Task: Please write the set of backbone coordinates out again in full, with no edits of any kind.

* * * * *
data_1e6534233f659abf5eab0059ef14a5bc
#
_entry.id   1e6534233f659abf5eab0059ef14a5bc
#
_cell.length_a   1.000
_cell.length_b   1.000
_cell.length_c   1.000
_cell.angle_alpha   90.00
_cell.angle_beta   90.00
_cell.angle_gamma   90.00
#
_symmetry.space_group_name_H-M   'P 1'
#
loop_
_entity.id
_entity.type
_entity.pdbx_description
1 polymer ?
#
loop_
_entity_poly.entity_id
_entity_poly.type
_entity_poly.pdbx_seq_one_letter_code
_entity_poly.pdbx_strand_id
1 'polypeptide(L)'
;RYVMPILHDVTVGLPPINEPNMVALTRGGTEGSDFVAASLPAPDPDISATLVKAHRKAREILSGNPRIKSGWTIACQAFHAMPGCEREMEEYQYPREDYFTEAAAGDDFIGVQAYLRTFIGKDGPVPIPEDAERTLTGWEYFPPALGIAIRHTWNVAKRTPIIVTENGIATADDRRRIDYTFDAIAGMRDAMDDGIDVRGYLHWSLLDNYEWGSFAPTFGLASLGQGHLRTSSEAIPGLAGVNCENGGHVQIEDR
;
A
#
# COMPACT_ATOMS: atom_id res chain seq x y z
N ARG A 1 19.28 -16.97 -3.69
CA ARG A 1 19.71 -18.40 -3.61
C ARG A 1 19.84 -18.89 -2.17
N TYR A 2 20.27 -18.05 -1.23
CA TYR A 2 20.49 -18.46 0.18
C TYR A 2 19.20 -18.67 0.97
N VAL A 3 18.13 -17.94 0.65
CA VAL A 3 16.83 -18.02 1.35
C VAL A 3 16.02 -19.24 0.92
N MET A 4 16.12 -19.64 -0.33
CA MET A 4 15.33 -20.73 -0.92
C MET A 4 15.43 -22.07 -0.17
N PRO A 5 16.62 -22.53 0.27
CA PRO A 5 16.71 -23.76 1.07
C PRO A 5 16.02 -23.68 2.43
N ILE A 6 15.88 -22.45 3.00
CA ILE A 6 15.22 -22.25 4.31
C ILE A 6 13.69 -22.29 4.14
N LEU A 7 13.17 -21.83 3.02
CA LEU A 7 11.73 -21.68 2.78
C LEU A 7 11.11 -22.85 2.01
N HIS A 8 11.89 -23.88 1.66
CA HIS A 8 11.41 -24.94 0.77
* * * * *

data_1e6534233f659abf5eab0059ef14a5bc
#
_entry.id   1e6534233f659abf5eab0059ef14a5bc
#
_cell.length_a   1.000
_cell.length_b   1.000
_cell.length_c   1.000
_cell.angle_alpha   90.00
_cell.angle_beta   90.00
_cell.angle_gamma   90.00
#
_symmetry.space_group_name_H-M   'P 1'
#
loop_
_entity.id
_entity.type
_entity.pdbx_description
1 polymer ?
#
loop_
_entity_poly.entity_id
_entity_poly.type
_entity_poly.pdbx_seq_one_letter_code
_entity_poly.pdbx_strand_id
1 'polypeptide(L)'
;RYVMPILHDVTVGLPPINEPNMVALTRGGTEGSDFVAASLPAPDPDISATLVKAHRKAREILSGNPRIKSGWTIACQAFHAMPGCEREMEEYQYPREDYFTEAAAGDDFIGVQAYLRTFIGKDGPVPIPEDAERTLTGWEYFPPALGIAIRHTWNVAKRTPIIVTENGIATADDRRRIDYTFDAIAGMRDAMDDGIDVRGYLHWSLLDNYEWGSFAPTFGLASLGQGHLRTSSEAIPGLAGVNCENGGHVQIEDR
;
A
#
# COMPACT_ATOMS: atom_id res chain seq x y z
N ARG A 1 19.28 -16.97 -3.69
CA ARG A 1 19.71 -18.40 -3.61
C ARG A 1 19.84 -18.89 -2.17
N TYR A 2 20.27 -18.05 -1.23
CA TYR A 2 20.49 -18.46 0.18
C TYR A 2 19.20 -18.67 0.97
N VAL A 3 18.13 -17.94 0.65
CA VAL A 3 16.83 -18.02 1.35
C VAL A 3 16.02 -19.24 0.92
N MET A 4 16.12 -19.64 -0.33
CA MET A 4 15.33 -20.73 -0.92
C MET A 4 15.43 -22.07 -0.17
N PRO A 5 16.62 -22.53 0.27
CA PRO A 5 16.71 -23.76 1.07
C PRO A 5 16.02 -23.68 2.43
N ILE A 6 15.88 -22.45 3.00
CA ILE A 6 15.22 -22.25 4.31
C ILE A 6 13.69 -22.29 4.14
N LEU A 7 13.17 -21.83 3.02
CA LEU A 7 11.73 -21.68 2.78
C LEU A 7 11.11 -22.85 2.01
N HIS A 8 11.89 -23.88 1.66
CA HIS A 8 11.41 -24.94 0.77